The good news is that today no speculation is required.  LPR data from PEOs can and should be accessible to law enforcement agencies with permissible purpose to use that information as part of a criminal investigation.  Data sharing should be simple, and it should be easy to both audit and control.  At the same time, the parking agency that generated that LPR data should at all times have full control and remain the ultimate owner of that information.  They alone should decide who they share their LPR data with, and what the retention period of that information should be.  Fortunately, modern day LPR solutions allow for such a scenario to exist.

    When discussing LPR technology, there is often a healthy debate over privacy concerns and the use of LPR data.  However, one must remember that there is no personally identifiable information (PII) contained within a traditional LPR detection.  Instead, the LPR detection is made up of an anonymous serious of letters and numbers, combined with geo-location and date/time stamp metadata, plus some vehicle images.  Only with permissible purpose can a law enforcement agency or a parking authority query a license plate database (typically maintained within a state’s Department of Motor Vehicles) to extract registered owner data.  Therefore, the vast majority of plate data that is captured via LPR will never be tied to PII unless the vehicle owner or operator commits a crime or fails to pay an outstanding parking violation.

    In recent times there have been many cases where LPR data that is shared by a parking agency to local law enforcement has resulted in a successful outcome.  These examples include:

    • A city in Texas has recovered dozens of stolen vehicles by receiving real-time alerts from LPR detections that are generated by their local PEOs.  As the PEOs’ LPR-equipped vehicles are driving the city streets, a mirror copy of their LPR detections are seamlessly run against a hot list that is managed by the local police department – all without the PEO being alerted or distracted from their responsibility of enforcing the local parking regulations.  The police department actively responds to the stolen vehicle alerts while the PEO safely continues along their enforcement route.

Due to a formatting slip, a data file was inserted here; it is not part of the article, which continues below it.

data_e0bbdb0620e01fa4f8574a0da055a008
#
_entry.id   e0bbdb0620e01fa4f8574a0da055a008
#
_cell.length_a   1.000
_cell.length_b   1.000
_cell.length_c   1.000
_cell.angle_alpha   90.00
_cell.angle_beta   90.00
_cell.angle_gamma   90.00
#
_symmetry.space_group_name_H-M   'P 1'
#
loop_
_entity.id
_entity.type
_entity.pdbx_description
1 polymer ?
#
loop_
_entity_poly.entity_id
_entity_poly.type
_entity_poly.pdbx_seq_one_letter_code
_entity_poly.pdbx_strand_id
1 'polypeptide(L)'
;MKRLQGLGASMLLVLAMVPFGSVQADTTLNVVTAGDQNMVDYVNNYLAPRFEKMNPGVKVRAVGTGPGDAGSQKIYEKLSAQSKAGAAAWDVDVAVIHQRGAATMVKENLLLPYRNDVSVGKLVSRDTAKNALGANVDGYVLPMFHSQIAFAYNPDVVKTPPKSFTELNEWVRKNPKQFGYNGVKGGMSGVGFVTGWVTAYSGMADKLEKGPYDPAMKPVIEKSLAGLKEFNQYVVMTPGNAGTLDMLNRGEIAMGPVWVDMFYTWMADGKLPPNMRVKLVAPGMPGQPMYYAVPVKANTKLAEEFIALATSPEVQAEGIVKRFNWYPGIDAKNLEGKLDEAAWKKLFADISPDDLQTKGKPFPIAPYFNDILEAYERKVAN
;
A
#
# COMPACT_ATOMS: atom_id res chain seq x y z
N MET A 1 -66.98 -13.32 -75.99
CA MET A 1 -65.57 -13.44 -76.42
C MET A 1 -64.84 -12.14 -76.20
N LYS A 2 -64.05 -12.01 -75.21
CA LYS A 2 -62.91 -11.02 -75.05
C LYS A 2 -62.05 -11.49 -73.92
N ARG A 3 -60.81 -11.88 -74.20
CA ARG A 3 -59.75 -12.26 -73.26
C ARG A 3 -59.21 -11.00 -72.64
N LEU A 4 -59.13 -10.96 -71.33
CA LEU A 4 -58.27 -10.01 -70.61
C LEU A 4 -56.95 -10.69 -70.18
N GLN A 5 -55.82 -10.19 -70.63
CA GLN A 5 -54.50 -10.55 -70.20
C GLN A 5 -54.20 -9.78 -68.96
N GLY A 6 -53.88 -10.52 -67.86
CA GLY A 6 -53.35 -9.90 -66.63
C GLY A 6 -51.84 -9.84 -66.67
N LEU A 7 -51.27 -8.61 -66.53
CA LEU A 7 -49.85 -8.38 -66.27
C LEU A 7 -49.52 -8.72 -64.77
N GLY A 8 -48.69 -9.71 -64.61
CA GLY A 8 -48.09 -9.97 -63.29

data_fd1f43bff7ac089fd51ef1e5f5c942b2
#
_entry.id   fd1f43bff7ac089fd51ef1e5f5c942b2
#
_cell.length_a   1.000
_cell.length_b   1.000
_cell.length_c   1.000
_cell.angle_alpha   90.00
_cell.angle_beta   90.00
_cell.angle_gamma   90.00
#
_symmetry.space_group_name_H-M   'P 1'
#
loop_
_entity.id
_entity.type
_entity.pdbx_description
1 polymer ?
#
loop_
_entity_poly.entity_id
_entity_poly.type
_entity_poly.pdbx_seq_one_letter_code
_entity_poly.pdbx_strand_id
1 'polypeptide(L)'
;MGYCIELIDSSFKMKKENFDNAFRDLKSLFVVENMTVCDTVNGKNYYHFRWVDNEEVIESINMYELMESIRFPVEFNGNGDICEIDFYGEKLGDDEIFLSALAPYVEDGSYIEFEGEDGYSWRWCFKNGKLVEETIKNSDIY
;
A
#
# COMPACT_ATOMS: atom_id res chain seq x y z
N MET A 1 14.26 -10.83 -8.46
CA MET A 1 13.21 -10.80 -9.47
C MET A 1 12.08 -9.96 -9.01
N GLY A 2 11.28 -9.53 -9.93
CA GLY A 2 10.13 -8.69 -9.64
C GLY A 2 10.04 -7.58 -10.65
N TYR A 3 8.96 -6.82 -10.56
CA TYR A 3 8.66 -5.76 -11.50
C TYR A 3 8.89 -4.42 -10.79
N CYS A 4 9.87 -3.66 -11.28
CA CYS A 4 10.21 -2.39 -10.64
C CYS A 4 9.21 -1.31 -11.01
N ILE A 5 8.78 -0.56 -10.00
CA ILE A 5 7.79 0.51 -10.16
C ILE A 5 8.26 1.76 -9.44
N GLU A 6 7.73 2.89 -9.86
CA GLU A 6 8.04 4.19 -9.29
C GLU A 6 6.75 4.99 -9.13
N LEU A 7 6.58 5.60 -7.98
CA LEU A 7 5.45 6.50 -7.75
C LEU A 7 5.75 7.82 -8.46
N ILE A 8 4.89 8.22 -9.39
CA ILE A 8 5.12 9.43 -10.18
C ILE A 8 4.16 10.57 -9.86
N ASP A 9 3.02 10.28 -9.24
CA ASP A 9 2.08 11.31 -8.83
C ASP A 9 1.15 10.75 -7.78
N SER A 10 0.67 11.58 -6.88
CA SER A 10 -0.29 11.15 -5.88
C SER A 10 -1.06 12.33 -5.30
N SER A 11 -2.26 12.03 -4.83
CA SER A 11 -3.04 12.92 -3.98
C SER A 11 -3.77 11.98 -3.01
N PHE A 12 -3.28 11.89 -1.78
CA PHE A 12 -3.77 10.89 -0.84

• After an Amber Alert was issued in the State of New York, it was a shared LPR detection from a parking lot patrol a few towns over that ultimately led to a six-month old baby being located unharmed and brought home to his mother.  The detection also led to the timely arrest of the child’s abductor.  
    • When a police department in Massachusetts stopped a stolen vehicle, a historical search of shared data from a private parking operation at a local mall showed a recent scan of the stolen plate.  CCTV video from the mall on the date of the LPR scan also showed clear images of additional suspects that were part of a larger auto theft ring.  This led to positive suspect identifications that resulted in multiple arrests.
    • In the State of Missouri, by working with local law enforcement a mall property owner’s decision to share their LPR data led to a huge break in a case of organized retail theft that spanned multiple properties and jurisdictions.  This was also a great example of a public-private partnership between the two agencies.  

    Whether they realize it or not, Parking Enforcement Officers play a vital role in the safety & security ecosystem – as the very nature of their job responsibilities requires them to be on constant patrols.  A unified approach to License Plate Recognition applications can assist local police agencies to make their communities safer while also bolstering day-to-day parking operations.

    The use of LPR technology in parking will only continue to increase as cities, towns, universities, airports, and private operators seek ways to increase operational efficiencies while decreasing costs.  Furthermore, in a post-COVID world LPR will increase in popularity due to its ability to bolster contactless payments and frictionless parking.  By leveraging the full spectrum of LPR’s benefits, these agencies will yield higher returns on their investments – all while helping to keep our communities, campuses, and facilities safe from the everyday threats that are out there.